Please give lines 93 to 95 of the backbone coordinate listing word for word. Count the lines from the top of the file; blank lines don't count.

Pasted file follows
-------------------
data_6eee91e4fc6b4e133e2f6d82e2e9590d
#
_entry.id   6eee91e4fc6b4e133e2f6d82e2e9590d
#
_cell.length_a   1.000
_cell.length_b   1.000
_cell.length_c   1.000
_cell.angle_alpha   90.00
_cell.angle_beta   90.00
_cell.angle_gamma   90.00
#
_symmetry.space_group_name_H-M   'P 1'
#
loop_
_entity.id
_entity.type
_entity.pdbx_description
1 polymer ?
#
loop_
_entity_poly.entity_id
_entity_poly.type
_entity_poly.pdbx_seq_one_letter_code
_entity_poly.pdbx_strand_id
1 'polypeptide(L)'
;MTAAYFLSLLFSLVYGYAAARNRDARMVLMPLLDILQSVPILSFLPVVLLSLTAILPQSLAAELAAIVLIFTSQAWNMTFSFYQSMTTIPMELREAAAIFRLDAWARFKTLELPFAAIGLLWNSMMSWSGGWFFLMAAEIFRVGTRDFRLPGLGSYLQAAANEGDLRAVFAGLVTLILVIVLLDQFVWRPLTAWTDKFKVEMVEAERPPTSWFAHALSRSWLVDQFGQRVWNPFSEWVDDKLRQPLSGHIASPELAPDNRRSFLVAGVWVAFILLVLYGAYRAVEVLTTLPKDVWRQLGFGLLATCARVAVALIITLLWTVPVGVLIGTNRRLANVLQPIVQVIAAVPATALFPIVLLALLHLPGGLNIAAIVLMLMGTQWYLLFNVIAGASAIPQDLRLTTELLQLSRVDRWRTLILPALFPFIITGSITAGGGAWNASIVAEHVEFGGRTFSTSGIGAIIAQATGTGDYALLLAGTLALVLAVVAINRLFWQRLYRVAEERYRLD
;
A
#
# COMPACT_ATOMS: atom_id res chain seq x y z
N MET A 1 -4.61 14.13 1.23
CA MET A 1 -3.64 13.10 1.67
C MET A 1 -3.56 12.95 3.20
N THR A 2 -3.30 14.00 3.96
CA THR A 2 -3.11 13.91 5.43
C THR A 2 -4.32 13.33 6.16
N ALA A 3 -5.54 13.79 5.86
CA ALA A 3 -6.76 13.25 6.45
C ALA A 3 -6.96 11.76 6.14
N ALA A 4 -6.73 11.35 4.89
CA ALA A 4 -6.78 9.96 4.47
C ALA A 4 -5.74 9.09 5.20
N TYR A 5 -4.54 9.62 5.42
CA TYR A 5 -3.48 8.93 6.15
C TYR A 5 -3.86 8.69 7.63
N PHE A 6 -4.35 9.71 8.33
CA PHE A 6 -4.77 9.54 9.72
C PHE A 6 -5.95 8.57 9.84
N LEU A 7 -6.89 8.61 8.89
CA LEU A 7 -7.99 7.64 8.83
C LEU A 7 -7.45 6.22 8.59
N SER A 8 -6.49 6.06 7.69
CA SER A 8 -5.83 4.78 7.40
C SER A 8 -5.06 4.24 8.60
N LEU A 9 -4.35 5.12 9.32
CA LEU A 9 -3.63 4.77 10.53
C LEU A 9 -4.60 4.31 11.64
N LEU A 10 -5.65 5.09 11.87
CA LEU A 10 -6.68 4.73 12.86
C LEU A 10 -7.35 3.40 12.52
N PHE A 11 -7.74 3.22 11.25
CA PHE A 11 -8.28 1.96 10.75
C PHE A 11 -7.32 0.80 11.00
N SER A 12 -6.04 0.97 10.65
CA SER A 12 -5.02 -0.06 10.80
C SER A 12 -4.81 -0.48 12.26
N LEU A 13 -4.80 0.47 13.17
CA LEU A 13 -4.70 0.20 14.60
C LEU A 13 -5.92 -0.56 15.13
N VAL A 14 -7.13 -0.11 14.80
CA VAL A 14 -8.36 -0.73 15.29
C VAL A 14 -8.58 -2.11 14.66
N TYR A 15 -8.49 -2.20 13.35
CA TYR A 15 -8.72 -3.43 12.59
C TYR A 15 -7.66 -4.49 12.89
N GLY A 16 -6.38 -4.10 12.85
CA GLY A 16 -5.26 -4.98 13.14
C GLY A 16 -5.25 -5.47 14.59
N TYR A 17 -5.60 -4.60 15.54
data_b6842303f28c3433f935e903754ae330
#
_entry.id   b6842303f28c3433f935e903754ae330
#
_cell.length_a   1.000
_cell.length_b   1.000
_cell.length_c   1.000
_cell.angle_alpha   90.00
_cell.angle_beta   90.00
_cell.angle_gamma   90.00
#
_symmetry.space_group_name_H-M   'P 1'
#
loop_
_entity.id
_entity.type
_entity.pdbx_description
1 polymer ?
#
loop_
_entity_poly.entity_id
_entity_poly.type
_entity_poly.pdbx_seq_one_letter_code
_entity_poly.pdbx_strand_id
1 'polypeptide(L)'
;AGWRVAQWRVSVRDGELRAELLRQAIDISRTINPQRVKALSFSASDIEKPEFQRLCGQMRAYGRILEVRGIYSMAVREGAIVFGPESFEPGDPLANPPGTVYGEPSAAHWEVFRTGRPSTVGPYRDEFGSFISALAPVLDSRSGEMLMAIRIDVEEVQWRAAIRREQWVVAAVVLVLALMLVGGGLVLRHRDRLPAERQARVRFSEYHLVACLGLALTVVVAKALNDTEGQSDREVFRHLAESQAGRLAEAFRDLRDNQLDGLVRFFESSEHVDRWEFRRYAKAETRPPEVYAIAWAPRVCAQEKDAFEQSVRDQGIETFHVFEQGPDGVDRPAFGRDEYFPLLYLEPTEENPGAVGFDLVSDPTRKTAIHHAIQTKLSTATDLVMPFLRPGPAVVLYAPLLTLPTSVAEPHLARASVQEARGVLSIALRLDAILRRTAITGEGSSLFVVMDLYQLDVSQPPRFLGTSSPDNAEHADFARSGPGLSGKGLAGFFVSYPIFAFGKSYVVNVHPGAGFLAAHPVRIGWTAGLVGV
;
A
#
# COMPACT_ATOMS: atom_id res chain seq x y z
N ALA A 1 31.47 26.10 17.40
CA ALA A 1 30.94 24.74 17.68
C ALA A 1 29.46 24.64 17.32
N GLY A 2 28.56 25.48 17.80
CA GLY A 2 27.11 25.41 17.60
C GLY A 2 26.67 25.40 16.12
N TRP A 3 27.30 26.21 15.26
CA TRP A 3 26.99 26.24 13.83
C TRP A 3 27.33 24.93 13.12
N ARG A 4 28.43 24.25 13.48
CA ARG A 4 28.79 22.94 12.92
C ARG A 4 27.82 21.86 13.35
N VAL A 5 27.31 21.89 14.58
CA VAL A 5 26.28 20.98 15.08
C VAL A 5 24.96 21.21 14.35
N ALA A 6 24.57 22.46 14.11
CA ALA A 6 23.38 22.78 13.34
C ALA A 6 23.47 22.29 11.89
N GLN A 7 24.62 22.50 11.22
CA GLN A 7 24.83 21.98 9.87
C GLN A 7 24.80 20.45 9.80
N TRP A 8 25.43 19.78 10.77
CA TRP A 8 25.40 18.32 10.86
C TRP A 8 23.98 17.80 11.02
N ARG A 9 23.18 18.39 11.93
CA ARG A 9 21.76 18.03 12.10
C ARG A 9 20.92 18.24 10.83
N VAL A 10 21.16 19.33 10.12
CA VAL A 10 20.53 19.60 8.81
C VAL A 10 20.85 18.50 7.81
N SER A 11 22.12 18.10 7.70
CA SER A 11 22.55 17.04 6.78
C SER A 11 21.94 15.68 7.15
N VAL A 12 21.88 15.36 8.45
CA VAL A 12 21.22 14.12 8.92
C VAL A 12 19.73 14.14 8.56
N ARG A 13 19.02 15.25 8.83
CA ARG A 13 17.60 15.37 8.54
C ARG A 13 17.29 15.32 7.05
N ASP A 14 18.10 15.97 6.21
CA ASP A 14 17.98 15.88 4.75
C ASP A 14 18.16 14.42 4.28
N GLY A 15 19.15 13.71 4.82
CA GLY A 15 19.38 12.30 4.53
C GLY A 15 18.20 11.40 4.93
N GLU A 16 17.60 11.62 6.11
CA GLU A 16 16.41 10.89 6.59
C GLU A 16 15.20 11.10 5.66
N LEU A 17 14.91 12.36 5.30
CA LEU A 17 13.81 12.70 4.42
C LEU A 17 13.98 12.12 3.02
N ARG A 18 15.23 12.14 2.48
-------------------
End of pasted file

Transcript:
loop_
_entity.id
_entity.type